Jailed activist Liu Xiaobo was a participant of the 1989 pro-democracy movement
Every year, Liu writes an elegy for the martyrs of the Tiananmen Square massacre
"June Fourth in My Body" was dedicated to the year 2009, the same year Liu was given an 11-year sentence
Friend and fellow activist Teng Biao recites an extract from the moving poem
A needle is inside the body of Nobel Peace Prize laureate Liu Xiaobo, traveling along his veins and poking at his organs.
This piercing imagery is used by the pro-democracy activist in his poem “June Fourth in My Body” dedicated to the year 2009 – the same year he was sentenced to 11 years in prison for inciting subversion of state power.
Prior to his arrest, Liu would write a poem every year around June 4 to commemorate the 1989 Tiananmen Square crackdown in Beijing and those who lost their lives.
“He is really forcing himself to look at this in order that other people don’t forget, because it has been such a publicly erased moment in history in China,” says fellow poet Jeffrey Yang, who is based in the U.S.
Liu was a fervent participant of the 1989 pro-democracy movement. He occupied Tiananmen Square, led hunger strikes, drafted public opinion polls and lobbied foreigners to donate toward the movement.
On June 4, 1989, tanks entered the streets around Tiananmen Square and opened fire on demonstrators. Liu escaped relatively unscathed.
Two days after the crackdown, Liu was arrested and imprisoned for nearly 20 months. This was the first of many prison sentences that Liu would serve for speaking out against the Chinese leadership.
Liu is currently serving his sentence and could not be reached. It is unclear whether he is able to continue his annual tradition of composing a poem to remember those who died on June 4, 1989.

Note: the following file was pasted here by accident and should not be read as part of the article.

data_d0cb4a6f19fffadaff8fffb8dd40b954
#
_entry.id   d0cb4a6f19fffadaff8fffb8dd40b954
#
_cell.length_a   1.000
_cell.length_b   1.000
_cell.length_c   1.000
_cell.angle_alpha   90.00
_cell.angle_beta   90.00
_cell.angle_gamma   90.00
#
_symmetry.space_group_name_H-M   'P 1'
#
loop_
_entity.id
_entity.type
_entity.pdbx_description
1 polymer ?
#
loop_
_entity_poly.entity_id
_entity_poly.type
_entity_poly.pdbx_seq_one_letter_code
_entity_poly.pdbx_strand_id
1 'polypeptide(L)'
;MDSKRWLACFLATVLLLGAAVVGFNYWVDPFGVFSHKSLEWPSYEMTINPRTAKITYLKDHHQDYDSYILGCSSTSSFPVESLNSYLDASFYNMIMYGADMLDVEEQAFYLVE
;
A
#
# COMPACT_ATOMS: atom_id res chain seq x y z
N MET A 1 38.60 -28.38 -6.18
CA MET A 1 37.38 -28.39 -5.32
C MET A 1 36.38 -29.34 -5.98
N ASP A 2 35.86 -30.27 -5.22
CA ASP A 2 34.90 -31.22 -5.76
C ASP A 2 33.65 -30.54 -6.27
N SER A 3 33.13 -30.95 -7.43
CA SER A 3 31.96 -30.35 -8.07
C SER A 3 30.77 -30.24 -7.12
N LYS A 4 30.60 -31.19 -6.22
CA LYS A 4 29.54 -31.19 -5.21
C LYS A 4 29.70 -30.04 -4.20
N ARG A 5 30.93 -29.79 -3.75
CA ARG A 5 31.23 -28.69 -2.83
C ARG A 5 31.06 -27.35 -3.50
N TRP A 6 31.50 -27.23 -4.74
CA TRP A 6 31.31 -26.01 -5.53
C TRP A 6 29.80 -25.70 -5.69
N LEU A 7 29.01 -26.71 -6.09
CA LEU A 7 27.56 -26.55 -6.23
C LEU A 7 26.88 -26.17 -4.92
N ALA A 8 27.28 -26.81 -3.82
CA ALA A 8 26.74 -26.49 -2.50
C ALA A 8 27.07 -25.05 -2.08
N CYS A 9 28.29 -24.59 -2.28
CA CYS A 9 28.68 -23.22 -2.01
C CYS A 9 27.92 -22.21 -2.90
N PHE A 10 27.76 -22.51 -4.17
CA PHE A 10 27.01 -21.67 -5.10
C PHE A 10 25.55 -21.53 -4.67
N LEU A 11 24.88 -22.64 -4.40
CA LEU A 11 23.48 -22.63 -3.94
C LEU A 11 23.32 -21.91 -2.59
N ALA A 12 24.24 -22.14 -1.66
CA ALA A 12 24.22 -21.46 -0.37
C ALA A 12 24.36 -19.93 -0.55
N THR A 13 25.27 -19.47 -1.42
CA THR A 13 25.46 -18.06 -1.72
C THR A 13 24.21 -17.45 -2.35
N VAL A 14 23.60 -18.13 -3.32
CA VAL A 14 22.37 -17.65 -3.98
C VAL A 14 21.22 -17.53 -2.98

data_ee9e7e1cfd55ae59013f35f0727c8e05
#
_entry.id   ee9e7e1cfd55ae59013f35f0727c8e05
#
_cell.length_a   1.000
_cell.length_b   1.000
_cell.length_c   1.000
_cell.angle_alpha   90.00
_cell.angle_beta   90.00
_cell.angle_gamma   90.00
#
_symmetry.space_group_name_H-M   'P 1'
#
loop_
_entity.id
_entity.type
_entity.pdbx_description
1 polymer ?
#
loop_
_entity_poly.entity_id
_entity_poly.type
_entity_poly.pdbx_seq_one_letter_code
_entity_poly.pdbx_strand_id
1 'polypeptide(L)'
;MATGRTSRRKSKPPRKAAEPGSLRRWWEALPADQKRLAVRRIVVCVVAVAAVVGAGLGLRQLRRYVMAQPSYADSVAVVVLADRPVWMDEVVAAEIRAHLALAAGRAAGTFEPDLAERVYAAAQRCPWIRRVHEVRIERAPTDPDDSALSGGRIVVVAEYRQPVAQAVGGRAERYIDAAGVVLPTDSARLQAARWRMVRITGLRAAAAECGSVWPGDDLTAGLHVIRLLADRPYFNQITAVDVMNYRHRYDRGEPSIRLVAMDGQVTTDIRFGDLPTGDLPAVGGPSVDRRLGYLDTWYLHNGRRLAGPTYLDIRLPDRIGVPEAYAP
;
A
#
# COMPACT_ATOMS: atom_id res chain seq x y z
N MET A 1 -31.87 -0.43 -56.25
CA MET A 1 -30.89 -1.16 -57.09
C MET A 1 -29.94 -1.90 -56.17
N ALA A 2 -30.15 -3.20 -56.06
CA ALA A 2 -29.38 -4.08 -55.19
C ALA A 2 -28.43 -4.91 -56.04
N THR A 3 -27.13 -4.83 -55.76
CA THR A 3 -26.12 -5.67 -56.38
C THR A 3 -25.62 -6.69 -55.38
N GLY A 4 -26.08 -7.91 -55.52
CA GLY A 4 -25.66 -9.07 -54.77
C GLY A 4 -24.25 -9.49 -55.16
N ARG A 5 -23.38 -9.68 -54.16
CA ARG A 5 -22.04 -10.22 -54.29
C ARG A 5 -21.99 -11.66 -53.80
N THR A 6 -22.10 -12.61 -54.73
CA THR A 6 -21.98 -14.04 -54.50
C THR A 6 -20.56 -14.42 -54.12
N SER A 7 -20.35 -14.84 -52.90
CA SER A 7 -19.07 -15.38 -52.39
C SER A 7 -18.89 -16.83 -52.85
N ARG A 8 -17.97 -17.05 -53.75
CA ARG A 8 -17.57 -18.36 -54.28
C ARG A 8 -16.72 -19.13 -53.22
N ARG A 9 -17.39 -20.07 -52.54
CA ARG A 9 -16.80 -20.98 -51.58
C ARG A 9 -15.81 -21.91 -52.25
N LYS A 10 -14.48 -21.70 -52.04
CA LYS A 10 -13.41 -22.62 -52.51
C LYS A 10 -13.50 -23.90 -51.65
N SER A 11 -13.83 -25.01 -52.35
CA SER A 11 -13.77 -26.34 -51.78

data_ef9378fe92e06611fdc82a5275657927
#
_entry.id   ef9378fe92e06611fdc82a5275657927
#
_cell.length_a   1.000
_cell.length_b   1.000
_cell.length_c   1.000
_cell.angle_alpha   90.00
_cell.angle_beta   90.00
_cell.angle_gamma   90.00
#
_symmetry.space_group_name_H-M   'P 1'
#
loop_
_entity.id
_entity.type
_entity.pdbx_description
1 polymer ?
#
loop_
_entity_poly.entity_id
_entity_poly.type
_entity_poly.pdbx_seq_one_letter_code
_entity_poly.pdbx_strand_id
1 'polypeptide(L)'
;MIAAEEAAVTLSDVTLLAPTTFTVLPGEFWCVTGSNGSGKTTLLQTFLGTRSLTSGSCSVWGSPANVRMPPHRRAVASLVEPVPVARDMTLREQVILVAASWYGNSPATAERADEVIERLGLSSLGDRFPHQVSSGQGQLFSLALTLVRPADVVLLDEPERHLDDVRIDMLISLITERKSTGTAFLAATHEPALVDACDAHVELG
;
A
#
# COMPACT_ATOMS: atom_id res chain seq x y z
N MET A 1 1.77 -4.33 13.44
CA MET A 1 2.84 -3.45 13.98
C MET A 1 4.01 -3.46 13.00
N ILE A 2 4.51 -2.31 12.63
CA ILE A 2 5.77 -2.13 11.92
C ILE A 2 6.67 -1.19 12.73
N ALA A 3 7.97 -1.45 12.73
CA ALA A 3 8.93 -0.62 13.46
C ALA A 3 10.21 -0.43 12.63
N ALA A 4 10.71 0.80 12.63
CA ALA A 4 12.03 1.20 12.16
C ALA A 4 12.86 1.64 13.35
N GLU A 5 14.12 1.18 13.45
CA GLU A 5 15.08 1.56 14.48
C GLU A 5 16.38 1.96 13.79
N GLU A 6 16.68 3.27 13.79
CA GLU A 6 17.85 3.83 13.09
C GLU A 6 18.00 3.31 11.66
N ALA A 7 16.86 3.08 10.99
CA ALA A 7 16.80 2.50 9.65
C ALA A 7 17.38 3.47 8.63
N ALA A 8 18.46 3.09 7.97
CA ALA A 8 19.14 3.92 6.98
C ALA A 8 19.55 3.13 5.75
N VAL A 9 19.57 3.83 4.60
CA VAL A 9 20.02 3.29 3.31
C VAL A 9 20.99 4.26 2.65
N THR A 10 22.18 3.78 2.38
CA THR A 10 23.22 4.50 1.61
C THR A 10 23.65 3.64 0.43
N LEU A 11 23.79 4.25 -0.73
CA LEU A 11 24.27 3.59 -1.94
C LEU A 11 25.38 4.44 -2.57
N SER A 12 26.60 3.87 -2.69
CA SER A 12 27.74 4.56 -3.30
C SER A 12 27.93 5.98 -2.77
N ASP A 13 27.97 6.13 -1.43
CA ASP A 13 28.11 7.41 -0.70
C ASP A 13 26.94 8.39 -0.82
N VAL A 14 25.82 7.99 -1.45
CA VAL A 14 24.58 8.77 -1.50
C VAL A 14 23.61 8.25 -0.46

However, his works between 1990 and 2009 have been compiled into the anthology “June Fourth Elegies,” published in 2012.
Yang translated the collection into English. “June Fourth in My Body” is the last entry in the collection and it particularly stands out for Yang.
“The very last poem in the collection is just heart breaking,” he says.
The poem likens the tragic crackdown to a rusting but still piercing needle that has been left inside the activist’s body.
“June 4 was a life-changing and defining date for Liu. Besides, he has been struggling with feelings of guilt as a survivor of the incident,” says Teng Biao, founder of the rights group China Against Death Penalty.
Ending one-party rule
Teng, a well-known human rights lawyer, advised Liu in the drafting of Charter 08, a pro-democracy manifesto that called for an end to one-party rule.
The document ultimately led to Liu’s 2008 arrest and eventual sentencing in December 2009. In 2010, Liu was awarded the Nobel Peace Prize while imprisoned.
To mark the 25th anniversary of the June 4 massacre, we asked Teng to recite the first three stanzas of the moving poem in a recording (see above), and Yang to recite his English version.
Translator Yang adds that: “The collection is an annual return to the same event, over and over again. Sometimes he’s in prison, sometimes he’s at a bar, at other times he’s at home, but the one thing that is striking is that as the years pass, the emotional content is still very much alive through his work.”